Dead men tell no tales, but their phones might.
Early last month, two detectives walked into the lab of Anil Jain, a professor of computer science and engineering at Michigan State University. They had heard of Jain’s cutting-edge work in fingerprint recognition and wanted his help in a murder investigation.
The detectives brought the victim’s locked Samsung Galaxy S6 phone and a copy of his fingerprints, as he had been previously arrested. The investigators said they believed his phone might hold clues to who killed him and asked Jain to help them get inside the phone by overcoming the fingerprint scanner lock.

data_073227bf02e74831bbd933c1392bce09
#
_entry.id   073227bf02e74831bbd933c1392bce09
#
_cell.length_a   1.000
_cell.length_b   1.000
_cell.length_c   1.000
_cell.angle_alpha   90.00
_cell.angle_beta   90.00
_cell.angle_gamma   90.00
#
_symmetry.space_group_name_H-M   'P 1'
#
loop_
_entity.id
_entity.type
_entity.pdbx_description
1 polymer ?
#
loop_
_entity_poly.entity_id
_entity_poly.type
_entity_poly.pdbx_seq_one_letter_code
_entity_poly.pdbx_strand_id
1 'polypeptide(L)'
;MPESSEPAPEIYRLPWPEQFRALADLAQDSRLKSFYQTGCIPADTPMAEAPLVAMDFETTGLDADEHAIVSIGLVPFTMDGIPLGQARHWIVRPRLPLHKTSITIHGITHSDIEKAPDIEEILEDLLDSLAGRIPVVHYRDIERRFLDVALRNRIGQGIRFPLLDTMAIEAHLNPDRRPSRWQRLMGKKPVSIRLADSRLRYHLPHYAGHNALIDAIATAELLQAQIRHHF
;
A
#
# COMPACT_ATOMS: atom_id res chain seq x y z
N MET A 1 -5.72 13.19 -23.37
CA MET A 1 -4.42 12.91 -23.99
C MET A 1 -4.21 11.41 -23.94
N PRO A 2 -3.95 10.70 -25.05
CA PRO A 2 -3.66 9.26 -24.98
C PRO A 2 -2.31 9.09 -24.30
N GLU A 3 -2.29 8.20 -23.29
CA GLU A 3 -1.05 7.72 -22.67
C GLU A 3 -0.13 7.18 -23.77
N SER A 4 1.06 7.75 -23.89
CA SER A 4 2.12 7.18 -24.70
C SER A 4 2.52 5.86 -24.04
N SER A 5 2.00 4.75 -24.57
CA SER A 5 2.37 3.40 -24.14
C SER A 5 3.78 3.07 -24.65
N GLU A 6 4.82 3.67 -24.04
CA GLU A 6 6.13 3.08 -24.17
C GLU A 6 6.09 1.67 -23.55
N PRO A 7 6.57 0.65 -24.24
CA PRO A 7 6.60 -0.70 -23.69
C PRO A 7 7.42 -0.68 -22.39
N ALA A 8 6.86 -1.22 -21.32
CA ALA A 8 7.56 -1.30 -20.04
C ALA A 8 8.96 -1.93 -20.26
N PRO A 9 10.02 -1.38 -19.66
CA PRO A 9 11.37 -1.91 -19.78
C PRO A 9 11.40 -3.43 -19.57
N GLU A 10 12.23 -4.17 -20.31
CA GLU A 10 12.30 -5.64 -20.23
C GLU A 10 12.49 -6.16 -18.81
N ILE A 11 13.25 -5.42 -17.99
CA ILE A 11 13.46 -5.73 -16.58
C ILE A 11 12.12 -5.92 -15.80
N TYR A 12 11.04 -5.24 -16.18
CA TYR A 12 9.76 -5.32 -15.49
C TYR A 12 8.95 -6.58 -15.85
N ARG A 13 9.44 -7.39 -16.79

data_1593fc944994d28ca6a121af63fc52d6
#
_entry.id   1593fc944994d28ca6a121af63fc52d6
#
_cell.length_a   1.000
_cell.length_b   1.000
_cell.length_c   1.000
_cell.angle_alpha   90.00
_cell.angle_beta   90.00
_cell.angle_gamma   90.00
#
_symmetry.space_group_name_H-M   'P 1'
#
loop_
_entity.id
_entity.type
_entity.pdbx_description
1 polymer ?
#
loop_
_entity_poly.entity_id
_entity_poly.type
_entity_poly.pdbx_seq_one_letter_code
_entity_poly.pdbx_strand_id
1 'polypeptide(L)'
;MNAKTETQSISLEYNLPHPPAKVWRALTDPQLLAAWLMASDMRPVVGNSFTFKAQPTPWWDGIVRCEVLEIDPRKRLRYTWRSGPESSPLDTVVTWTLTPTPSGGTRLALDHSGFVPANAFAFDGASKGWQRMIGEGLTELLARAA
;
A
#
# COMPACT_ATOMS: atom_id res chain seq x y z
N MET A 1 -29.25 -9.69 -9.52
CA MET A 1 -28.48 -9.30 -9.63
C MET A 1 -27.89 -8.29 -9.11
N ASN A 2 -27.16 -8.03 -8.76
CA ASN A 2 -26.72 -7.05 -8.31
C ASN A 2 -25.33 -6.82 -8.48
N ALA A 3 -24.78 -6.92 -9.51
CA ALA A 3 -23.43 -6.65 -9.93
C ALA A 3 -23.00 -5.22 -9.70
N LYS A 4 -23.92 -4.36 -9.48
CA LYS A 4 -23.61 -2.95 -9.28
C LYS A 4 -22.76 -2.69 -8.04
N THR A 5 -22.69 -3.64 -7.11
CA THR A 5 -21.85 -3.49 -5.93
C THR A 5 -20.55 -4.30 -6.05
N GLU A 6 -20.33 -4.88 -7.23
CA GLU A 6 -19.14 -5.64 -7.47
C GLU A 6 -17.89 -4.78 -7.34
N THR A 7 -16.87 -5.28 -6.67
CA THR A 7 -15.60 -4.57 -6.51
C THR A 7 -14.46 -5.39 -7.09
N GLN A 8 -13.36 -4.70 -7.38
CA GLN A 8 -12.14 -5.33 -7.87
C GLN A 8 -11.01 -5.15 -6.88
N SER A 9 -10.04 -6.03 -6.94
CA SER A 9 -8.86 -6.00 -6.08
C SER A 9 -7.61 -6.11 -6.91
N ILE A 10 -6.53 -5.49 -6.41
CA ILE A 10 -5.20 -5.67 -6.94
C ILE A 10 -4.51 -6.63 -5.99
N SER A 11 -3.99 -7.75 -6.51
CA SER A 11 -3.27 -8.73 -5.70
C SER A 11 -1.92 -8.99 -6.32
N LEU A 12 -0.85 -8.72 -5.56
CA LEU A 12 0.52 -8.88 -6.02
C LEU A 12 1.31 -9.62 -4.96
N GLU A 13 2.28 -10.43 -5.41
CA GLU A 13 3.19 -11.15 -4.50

Jain and his team — doctoral student Sunpreet Arora and postdoctoral student Kai Cao — spent the following several weeks tinkering with a solution. This week, they found one that worked.
Photo: Michigan State University researchers Sunpreet Arora (left), Anil Jain (center) and Kai Cao (right) tried 3-D printed fingertips and 2-D fingerprint replicas on conductive paper to unlock a murder victim’s phone, similar to one in the photo. Derrick Turner/Michigan State University